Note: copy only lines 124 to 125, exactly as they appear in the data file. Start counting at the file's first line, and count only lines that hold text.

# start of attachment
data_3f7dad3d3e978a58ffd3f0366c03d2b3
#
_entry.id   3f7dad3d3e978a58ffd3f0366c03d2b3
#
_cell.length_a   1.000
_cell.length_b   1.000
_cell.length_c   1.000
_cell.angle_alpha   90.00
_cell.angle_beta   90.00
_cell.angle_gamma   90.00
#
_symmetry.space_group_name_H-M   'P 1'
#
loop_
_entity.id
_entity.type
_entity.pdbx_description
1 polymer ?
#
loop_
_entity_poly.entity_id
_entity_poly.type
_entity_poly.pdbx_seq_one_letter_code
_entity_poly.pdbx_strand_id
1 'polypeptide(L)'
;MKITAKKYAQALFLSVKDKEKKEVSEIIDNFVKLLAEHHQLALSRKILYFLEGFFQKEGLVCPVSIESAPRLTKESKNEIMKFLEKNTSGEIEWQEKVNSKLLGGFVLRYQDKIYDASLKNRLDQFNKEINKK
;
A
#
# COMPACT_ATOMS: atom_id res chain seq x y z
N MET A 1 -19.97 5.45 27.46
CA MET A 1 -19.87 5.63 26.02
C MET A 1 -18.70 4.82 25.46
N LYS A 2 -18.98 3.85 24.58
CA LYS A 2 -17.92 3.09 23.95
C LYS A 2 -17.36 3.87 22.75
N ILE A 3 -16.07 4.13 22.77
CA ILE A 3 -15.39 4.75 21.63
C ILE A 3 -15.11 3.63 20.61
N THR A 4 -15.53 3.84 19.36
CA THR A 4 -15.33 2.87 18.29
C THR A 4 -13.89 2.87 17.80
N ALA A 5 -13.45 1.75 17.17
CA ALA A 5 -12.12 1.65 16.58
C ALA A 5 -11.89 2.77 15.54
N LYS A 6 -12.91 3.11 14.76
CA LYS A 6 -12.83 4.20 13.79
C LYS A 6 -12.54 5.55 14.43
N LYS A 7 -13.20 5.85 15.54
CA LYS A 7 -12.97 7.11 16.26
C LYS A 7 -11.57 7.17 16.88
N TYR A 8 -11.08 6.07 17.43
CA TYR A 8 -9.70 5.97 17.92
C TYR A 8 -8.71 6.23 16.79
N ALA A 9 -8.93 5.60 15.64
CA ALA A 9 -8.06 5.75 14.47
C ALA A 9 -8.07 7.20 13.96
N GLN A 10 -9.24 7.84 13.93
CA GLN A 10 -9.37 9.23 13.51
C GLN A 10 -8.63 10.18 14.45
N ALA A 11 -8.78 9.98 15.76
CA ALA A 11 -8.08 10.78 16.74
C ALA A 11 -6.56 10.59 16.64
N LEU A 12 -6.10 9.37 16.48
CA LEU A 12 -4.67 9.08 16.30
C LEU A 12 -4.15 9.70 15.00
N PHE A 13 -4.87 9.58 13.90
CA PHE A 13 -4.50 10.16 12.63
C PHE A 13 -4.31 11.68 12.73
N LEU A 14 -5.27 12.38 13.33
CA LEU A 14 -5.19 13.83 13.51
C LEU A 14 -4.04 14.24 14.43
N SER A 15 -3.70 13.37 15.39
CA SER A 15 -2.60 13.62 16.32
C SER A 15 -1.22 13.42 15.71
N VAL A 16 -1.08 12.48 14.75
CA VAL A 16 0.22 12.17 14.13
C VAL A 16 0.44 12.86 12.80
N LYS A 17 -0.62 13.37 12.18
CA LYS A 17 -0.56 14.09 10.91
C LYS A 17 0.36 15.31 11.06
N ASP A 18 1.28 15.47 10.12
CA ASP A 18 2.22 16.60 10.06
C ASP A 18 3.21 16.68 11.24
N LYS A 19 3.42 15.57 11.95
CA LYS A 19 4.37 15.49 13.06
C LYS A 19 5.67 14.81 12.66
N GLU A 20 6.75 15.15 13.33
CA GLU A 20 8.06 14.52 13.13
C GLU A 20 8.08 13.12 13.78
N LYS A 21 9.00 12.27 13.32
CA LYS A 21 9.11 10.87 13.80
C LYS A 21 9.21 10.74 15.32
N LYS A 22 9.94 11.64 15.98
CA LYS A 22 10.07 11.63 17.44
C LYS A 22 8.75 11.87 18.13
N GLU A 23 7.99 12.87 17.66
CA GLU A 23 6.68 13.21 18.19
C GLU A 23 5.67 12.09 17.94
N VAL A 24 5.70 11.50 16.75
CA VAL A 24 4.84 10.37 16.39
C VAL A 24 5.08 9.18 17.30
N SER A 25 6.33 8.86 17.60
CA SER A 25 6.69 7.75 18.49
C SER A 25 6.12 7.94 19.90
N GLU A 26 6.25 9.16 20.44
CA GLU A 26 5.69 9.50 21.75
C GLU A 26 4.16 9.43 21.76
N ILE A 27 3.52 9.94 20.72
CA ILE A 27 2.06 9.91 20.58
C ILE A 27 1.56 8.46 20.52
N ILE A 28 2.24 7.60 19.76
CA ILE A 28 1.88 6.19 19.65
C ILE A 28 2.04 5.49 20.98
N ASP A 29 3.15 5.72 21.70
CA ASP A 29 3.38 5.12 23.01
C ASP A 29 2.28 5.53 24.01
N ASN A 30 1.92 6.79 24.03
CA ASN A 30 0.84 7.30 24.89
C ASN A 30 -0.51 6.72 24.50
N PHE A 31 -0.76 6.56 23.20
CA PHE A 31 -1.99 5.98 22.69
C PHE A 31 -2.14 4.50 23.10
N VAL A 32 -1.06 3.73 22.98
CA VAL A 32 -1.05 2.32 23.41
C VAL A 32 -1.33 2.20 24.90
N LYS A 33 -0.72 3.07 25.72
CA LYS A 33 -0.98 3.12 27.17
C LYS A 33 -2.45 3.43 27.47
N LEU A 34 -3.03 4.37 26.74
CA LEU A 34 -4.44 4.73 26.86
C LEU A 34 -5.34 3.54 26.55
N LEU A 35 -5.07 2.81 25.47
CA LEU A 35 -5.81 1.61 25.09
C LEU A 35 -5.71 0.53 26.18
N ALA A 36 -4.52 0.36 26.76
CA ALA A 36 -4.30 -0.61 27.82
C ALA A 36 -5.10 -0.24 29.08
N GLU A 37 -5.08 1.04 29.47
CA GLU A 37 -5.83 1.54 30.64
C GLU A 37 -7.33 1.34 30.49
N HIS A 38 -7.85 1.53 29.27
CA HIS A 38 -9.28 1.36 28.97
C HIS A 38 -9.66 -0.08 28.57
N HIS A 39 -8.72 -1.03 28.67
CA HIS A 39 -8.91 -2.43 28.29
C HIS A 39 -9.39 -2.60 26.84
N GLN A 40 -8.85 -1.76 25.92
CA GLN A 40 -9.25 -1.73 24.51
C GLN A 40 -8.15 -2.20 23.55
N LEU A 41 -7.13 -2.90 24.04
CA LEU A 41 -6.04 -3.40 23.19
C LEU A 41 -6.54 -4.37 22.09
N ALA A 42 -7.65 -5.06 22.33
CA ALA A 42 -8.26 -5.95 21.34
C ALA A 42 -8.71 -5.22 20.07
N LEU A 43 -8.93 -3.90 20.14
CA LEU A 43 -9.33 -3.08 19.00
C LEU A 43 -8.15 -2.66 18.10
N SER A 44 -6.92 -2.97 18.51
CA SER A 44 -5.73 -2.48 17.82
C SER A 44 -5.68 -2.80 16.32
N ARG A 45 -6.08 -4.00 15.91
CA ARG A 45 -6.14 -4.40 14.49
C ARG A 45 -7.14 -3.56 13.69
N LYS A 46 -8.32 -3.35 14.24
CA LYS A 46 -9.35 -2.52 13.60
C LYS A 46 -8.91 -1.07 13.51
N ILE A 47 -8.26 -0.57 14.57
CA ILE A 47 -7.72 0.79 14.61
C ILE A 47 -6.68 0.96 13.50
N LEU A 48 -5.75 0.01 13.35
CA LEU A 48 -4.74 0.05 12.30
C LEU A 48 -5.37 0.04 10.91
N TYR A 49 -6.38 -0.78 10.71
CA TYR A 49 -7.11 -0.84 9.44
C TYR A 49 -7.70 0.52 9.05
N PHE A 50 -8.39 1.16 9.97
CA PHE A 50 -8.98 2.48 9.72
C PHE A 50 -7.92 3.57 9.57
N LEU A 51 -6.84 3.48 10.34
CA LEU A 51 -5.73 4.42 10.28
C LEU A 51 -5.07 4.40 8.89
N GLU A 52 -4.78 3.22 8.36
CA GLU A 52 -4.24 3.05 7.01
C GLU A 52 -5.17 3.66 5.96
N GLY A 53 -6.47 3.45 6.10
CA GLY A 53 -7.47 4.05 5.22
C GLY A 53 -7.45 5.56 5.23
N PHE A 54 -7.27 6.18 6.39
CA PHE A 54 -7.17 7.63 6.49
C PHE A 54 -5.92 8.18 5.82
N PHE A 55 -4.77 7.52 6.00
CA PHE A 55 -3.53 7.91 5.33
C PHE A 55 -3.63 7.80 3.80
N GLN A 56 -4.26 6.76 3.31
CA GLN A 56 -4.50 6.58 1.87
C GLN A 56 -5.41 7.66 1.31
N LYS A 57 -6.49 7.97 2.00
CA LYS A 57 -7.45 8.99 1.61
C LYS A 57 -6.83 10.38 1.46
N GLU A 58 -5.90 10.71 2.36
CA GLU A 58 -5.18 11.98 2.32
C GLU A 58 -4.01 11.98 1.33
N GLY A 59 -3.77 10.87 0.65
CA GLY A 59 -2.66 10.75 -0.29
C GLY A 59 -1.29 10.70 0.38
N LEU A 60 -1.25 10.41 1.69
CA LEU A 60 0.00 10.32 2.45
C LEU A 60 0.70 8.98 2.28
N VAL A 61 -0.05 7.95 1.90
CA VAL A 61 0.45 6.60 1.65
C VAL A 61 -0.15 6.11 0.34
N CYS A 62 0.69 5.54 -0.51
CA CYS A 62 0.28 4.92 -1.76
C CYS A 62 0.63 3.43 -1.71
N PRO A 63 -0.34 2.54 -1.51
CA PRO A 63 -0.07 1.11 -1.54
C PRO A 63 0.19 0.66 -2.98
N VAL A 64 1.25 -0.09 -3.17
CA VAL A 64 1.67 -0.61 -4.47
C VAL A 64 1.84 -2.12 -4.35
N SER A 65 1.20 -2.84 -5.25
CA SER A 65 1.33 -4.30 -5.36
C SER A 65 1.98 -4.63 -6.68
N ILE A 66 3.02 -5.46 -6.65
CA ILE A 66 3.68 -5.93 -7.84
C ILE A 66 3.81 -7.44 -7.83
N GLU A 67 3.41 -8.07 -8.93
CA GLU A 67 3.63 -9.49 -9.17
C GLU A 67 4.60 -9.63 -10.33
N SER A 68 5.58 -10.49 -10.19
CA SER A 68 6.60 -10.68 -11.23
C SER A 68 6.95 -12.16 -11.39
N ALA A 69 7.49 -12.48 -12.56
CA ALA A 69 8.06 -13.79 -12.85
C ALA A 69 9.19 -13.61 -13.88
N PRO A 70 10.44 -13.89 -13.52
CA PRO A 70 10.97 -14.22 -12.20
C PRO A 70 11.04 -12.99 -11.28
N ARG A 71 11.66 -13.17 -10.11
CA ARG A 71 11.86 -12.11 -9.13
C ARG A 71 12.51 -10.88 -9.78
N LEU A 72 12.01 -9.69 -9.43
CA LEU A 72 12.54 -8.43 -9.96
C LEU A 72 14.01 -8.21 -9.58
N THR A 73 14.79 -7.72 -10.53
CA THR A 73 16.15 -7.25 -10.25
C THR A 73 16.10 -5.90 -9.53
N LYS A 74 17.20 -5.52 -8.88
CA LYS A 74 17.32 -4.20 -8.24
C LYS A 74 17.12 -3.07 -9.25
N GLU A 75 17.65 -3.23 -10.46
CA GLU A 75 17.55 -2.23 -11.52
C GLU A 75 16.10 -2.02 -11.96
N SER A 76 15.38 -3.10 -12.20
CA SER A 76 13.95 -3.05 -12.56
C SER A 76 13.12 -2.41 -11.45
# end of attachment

N VAL A 32 -1.06 3.73 22.98
CA VAL A 32 -1.05 2.32 23.41